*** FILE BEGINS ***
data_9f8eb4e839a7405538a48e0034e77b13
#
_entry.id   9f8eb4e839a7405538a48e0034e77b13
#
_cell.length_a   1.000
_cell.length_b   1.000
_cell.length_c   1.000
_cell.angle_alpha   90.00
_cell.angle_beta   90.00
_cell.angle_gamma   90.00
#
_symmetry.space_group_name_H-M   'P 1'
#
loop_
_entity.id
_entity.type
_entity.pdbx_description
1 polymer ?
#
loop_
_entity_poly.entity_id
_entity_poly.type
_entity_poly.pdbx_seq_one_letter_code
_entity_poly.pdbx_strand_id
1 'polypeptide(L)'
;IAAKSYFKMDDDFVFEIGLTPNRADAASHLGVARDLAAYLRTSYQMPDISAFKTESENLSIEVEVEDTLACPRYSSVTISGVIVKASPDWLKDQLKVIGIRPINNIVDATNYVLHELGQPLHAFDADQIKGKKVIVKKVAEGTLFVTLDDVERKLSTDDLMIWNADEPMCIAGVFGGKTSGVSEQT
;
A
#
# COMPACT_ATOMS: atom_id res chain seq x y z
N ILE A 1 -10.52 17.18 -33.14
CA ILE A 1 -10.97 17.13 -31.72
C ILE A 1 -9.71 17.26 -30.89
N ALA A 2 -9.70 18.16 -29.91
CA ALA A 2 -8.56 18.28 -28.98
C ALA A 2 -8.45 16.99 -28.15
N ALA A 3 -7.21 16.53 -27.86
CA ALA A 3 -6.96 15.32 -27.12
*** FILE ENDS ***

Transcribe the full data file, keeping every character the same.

data_9f8eb4e839a7405538a48e0034e77b13
#
_entry.id   9f8eb4e839a7405538a48e0034e77b13
#
_cell.length_a   1.000
_cell.length_b   1.000
_cell.length_c   1.000
_cell.angle_alpha   90.00
_cell.angle_beta   90.00
_cell.angle_gamma   90.00
#
_symmetry.space_group_name_H-M   'P 1'
#
loop_
_entity.id
_entity.type
_entity.pdbx_description
1 polymer ?
#
loop_
_entity_poly.entity_id
_entity_poly.type
_entity_poly.pdbx_seq_one_letter_code
_entity_poly.pdbx_strand_id
1 'polypeptide(L)'
;IAAKSYFKMDDDFVFEIGLTPNRADAASHLGVARDLAAYLRTSYQMPDISAFKTESENLSIEVEVEDTLACPRYSSVTISGVIVKASPDWLKDQLKVIGIRPINNIVDATNYVLHELGQPLHAFDADQIKGKKVIVKKVAEGTLFVTLDDVERKLSTDDLMIWNADEPMCIAGVFGGKTSGVSEQT
;
A
#
# COMPACT_ATOMS: atom_id res chain seq x y z
N ILE A 1 -10.52 17.18 -33.14
CA ILE A 1 -10.97 17.13 -31.72
C ILE A 1 -9.71 17.26 -30.89
N ALA A 2 -9.70 18.16 -29.91
CA ALA A 2 -8.56 18.28 -28.98
C ALA A 2 -8.45 16.99 -28.15
N ALA A 3 -7.21 16.53 -27.86
CA ALA A 3 -6.96 15.32 -27.12